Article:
Three things were on my agenda when I planned my day in Tuscany wine towns before heading to Civitavecchia for a Mediterranean cruise. The first two were Vino Nobile di Montepulciano and Brunello di Montalcino. The third: A fiancé to drive me around.
What do these three things have in common? They all focus around the famous wines of Italy’s Tuscany region.
Vino di Nobile de Montepulciano
The first wine on my agenda was the Vino di Nobile de Montepulciano wine. To experience this wine I had to go to Montepulciano the town. Montepulciano is one of the walled towns of Italy, meaning hundreds of years ago the city was worried about becoming under attack so they built high walls to keep unwelcome people out.
Today, those walls are part of Montepulciano’s allure to bring people in. The walls don’t remind me of their original purpose of attacks and warfare prevention. Instead, with the town’s narrow streets and high walls, shadows are cast across the pathways and gives parts of the town a cool, hushed atmosphere – making me feel as if I’m walking in one big wine cellar – albeit a unique one with an open ceiling.
In this big wine cellar that everyone else calls Montepulciano lives the Vino Nobile di Montepulaciano; a mouthful to say and a tannin-filled mouthful to taste. And there are plenty of places to taste it.
In case you’re wondering exactly what you’re going to be sipping, the Vino Nobile di Montepulciano is made from a large percentage of Sangiovese grapes – at least 70% – and a lower percentage of Canaiolo Nero grapes. It has a well-rounded, heavy taste and is one of Italy’s oldest types of wine. A cheaper version of this wine is the lighter and fruitier Rosso di Montepulciano.
Many tasting rooms are available in the Montepulciano city walls, my favorite being Cantine Contucci, since its situated within the stone walls of a building adjacent to the Contucci palace. The tastings are offered on a walk-in basis and are free, but be prepared that there will be an expectation for you to buy.
Afterward, taking a walk around the dusky wine barrels in the cellar of Cantine Contucci is intriguing and is a reminder of the patience and romanticism of wine making.
Brunello di Montalcino
The bold, red Brunello di Montalcino wine was the second item on my agenda for visiting Tuscan wine towns. I’m a bit obsessed with this particular type of wine, I must admit. I fell in love with the art of wine making upon my first sip of Brunello di Montalcino – which was in the U.S. After that, I was determined to actually drink the wine in Montalcino.
The Brunello di Montalcino is actually a fairly new wine in terms of its popularity. In the 1500’s Montalcino was in limbo as it went from being under Florence’s rule to being conquered by Siena. That same century also saw the introduction of the first Brunello di Montalcino, though it wasn’t until after World War II that the popularity of the wine really took off.
Brunello di Montalcino is made from 100% Sangiovese grapes and the grapes must be grown in the surrounding area of Montalcino. And just like in Montepulciano, there is no shortage of places to drink the wine in Montalcino.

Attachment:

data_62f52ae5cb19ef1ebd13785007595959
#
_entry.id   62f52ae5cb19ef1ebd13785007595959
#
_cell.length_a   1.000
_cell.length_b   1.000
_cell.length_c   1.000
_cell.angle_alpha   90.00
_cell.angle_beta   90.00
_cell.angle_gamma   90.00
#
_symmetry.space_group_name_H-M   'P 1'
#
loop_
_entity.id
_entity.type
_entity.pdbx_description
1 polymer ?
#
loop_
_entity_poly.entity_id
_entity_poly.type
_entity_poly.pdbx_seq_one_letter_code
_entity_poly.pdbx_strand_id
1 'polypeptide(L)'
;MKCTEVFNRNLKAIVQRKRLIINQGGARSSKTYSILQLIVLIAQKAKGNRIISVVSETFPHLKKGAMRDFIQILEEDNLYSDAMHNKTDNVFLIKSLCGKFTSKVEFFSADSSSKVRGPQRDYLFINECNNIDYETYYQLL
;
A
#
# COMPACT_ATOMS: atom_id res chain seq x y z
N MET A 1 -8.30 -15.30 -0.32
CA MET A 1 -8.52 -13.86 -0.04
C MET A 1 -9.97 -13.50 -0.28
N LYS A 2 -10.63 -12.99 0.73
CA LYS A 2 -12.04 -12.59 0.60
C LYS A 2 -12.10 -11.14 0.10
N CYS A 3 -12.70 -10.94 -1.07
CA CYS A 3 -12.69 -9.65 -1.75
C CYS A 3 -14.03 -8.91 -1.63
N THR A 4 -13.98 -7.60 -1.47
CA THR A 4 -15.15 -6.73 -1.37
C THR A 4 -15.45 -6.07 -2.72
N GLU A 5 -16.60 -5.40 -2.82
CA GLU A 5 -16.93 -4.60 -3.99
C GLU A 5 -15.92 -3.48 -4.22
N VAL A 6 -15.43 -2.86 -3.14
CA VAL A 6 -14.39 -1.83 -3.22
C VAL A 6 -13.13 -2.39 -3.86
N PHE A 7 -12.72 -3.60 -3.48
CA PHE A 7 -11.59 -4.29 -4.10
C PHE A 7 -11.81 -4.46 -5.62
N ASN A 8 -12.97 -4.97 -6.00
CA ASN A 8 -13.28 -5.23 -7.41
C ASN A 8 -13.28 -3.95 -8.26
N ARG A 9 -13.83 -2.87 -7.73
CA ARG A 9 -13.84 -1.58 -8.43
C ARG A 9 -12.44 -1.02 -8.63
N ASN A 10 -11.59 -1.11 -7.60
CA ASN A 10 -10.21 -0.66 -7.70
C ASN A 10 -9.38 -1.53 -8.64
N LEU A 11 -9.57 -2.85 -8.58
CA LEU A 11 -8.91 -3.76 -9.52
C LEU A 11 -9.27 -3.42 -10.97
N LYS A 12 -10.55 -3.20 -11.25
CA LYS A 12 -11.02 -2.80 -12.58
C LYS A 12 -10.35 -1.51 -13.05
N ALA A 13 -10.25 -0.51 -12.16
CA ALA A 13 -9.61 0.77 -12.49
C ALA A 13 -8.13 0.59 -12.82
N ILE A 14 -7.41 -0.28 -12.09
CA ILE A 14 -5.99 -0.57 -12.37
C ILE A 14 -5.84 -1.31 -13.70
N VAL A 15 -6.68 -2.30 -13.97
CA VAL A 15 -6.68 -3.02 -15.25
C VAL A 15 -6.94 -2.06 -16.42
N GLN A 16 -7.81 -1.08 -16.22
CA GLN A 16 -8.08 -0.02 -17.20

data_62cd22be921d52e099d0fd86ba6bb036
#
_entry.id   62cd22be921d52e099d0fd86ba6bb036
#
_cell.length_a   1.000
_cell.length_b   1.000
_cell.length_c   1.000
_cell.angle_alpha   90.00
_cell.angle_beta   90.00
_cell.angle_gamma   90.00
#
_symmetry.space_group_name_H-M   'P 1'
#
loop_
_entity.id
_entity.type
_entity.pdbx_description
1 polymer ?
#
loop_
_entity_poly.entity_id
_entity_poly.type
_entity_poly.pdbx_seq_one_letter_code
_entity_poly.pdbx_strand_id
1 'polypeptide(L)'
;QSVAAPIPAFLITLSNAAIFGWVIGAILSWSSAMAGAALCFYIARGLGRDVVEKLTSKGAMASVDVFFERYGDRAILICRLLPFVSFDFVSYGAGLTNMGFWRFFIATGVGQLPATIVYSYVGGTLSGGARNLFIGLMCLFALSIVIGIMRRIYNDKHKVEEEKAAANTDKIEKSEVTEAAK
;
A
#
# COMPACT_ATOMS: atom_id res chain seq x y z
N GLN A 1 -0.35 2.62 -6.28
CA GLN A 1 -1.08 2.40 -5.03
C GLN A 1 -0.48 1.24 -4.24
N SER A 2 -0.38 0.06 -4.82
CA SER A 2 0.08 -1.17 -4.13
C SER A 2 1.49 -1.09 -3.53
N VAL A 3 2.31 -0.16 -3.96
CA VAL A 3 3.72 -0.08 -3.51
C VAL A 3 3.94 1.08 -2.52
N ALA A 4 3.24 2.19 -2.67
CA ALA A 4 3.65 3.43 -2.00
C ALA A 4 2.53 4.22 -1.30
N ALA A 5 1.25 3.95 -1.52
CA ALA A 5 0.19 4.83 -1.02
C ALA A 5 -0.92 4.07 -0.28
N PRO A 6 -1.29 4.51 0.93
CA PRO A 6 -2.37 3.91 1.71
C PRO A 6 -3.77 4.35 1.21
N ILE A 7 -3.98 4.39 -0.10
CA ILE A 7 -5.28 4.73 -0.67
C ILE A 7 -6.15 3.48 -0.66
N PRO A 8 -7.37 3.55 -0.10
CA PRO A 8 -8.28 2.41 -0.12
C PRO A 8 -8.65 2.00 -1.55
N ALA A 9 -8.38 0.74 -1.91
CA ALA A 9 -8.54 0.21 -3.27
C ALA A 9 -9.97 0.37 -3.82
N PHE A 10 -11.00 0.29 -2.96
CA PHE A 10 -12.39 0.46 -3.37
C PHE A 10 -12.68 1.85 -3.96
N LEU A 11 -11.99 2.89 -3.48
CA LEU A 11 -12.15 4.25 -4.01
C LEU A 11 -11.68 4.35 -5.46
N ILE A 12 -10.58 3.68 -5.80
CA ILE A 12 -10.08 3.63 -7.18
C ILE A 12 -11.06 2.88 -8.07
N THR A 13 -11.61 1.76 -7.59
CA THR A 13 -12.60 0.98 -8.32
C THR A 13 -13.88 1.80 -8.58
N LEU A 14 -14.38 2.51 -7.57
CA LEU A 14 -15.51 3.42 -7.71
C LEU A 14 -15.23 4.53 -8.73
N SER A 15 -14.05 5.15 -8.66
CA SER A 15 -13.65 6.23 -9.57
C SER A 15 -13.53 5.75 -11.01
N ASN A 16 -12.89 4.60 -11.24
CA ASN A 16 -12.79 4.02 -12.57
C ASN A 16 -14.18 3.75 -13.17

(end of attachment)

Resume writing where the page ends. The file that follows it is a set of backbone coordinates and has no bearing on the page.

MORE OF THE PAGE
The Enoteca la Fortezza has a fun and unique atmosphere for wine tasting. It is located inside the walls of the town’s fortress with plenty of outdoor seating. You can do a flight of Brunello or a mixture of varietals. (pssst…go for the Brunello).
The Brunello flight will come with different vineyards and years. The 2004 is a famous year and I found it extremely interesting to taste the difference between it and the 2005.
As you’re sipping these wines, be careful to manage a possibly growing infatuation. I immediately wanted to buy up every vintage I tried, but…sigh…it is unfortunately not cheap – especially for an ‘04.
If your budget is like mine and you just can’t quite wrap your head around spending that much on more than one or two (ok, or three or four…as I explained to my fiance – when else can you buy Brunello di Montalcino in Montalcino) bottles of wine, you’re in luck.
Similar to Montepulciano, Montalcino’s famous wine has a more affordable version – the Rosso di Montalcino, which has a shorter aging process and despite being much cheaper than the Brunello, most people still find it very enjoyable to drink.
After Enoteca La Fortezza, head inside the walls of Montalcino. Yes, another walled city. Montalcino has wider, more open streets that lead to a vast courtyard area in the center of town, which gives it a much more lively feel compared to Montepulciano’s cozier atmosphere.
Getting to Tuscan Wineries
This is where the fiancé comes in. He was my chauffeur for the day in our barebones rental car. So how can you convince your significant other to become your personal chauffeur? By being a total light-weight when it comes to alcohol and being a supbar driver in your hometown (which will make said significant other really fear for his or her life if you drive in Italy). At least that’s what worked for me.
I also knew my fiancé would not over-indulge in the wine. Which is one of the most important aspects of traveling to Tuscan wine towns such as Montepulciano and Montalcino. Make sure you have a responsible driver. If too much wine drinking for everyone in your party is a concern, there are several limo and town car services you can rent for the day.
If driving is your choice for getting around, Siena or Florence are good starting points. Montepulciano is located in the south-east region of Tuscany, about 26 miles south of Siena and 70 miles south of Florence. Montalcino is located about 15-20 minutes west of Montepulciano.
Renting a car is the easiest way to get to Montepulciano and Montalcino from the big hubs of Tuscany.
Driving through the sunlit hills of Tuscany with the windows down and the scent of the earthy air filling the car is something I recommend everyone should do at least once. Sprinkle in a couple wine tastings and it’s a perfect Tuscany experience.